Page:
The venture capital firm of Marc Andreesen, the creator of the first web browser, Andreessen Horowitz, has invested just under $50 million in Bitcoin-related start-ups. The firm is actively searching for more Bitcoin-based investment opportunities. Here’s is one of the reasons why: from an excerpt in an Op-Ed Andreesen just posted on the NYT (the same place where that ecomedian, Paul Krugman, can’t stop bashing it).
A mysterious new technology emerges, seemingly out of nowhere, but actually the result of two decades of intense research and development by nearly anonymous researchers.
Political idealists project visions of liberation and revolution onto it; establishment elites heap contempt and scorn on it.
On the other hand, technologists — nerds — are transfixed by it. They see within it enormous potential and spend their nights and weekends tinkering with it.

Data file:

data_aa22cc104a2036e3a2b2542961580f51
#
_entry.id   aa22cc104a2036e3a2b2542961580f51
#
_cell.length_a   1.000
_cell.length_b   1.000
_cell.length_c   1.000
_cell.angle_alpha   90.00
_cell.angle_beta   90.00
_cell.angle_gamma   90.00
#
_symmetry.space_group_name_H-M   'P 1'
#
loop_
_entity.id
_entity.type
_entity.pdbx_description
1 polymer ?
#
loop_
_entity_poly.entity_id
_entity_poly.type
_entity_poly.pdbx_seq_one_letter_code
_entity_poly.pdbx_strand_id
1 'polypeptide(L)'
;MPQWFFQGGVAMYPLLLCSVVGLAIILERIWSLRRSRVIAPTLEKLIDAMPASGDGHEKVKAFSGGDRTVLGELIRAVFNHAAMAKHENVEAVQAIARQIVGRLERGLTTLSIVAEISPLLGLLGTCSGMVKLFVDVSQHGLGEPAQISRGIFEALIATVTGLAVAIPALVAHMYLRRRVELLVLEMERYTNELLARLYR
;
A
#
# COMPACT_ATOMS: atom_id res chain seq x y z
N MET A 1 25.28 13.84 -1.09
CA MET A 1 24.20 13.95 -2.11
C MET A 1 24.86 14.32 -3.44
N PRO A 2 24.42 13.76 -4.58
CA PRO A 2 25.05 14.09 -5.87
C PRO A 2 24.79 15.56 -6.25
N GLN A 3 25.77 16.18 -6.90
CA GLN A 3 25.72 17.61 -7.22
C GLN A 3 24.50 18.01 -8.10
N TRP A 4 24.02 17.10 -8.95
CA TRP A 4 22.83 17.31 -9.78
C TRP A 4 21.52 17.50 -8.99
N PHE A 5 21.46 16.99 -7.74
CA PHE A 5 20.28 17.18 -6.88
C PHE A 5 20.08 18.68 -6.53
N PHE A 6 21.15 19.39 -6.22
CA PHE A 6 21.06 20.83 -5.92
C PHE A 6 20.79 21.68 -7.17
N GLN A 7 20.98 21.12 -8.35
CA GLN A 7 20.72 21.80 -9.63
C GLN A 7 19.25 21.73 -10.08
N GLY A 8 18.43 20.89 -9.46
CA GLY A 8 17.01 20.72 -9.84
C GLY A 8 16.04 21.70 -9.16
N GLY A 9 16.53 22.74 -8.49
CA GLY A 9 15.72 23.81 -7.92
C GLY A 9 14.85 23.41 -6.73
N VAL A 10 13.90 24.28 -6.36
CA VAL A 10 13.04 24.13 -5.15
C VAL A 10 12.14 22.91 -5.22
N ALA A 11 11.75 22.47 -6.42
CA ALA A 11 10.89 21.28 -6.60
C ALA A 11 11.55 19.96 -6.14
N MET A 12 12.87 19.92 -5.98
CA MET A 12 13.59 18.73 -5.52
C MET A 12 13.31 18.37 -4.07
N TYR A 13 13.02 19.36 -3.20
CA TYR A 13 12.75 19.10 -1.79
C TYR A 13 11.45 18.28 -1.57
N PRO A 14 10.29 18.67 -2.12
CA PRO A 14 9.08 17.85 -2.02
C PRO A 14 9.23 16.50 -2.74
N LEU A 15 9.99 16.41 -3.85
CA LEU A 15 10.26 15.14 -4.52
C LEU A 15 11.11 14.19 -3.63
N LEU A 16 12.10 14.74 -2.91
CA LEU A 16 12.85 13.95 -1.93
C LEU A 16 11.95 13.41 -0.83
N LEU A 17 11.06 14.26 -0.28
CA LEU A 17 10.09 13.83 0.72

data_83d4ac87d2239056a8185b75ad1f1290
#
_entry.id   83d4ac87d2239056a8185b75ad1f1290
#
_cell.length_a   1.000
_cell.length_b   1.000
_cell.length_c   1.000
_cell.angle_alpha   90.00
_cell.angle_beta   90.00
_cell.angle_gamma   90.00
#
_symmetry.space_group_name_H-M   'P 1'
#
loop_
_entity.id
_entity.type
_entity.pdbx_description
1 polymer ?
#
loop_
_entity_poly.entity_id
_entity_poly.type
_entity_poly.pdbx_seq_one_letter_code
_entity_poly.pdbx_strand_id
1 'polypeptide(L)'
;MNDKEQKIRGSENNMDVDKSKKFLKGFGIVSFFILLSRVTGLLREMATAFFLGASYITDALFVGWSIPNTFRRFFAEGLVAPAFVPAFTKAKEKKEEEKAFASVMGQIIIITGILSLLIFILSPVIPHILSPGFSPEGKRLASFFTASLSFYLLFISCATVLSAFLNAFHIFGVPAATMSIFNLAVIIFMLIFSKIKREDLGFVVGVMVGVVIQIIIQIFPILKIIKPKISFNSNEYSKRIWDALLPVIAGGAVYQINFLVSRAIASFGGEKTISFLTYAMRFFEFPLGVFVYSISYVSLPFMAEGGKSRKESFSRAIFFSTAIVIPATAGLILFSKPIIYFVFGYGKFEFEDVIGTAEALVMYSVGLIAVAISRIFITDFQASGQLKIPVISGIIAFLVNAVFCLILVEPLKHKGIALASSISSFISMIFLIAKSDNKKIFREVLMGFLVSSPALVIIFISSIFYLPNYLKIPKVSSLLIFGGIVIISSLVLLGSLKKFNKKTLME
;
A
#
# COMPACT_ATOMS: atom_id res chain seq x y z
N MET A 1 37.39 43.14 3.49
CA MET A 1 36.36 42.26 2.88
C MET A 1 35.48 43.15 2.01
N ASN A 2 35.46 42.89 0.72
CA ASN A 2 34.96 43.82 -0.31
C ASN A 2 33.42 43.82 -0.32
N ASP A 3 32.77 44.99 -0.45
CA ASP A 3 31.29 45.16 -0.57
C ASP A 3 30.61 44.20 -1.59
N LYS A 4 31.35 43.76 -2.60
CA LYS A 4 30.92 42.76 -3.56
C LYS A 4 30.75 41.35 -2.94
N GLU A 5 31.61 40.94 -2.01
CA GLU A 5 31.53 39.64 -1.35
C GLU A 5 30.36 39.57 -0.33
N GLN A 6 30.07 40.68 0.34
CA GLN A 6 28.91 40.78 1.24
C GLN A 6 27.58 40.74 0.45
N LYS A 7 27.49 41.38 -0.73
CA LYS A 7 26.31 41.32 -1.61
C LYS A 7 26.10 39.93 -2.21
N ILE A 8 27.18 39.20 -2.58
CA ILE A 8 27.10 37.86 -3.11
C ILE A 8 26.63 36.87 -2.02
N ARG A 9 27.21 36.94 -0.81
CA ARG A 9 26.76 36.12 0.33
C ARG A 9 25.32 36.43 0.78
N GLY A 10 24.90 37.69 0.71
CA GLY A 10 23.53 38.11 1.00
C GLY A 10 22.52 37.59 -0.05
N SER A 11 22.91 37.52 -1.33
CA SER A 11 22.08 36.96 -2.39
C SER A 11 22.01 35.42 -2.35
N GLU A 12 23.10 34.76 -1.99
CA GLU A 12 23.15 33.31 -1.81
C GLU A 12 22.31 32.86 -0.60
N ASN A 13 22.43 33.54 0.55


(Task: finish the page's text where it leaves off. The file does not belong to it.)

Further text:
Eventually mainstream products, companies, and industries emerge to commercialize it; its effects become profound; and later, many people wonder why its powerful promise wasn’t more obvious from the start.
What technology am I talking about? Personal computers in 1975, the Internet in 1993, and — I believe — Bitcoin in 2014.
[S]ome prominent economists are deeply skeptical of Bitcoin, even though Ben Bernanke, the former Federal Reserve chairman, recently wrote that digital currencies like Bitcoin “may hold long-term promise, particularly if they promote a faster, more secure and more efficient payment system.” And in 1999 legendary economist Milton Friedman said, “One thing that’s missing but will soon be developed is a reliable e-cash, a method whereby on the Internet you can transfer funds from A to B without A knowing B or B knowing A — the way I can take a $20 bill and hand it over to you, and you may get that without knowing who I am.”
Economists who attack Bitcoin today might be correct, but I’m with Ben and Milton.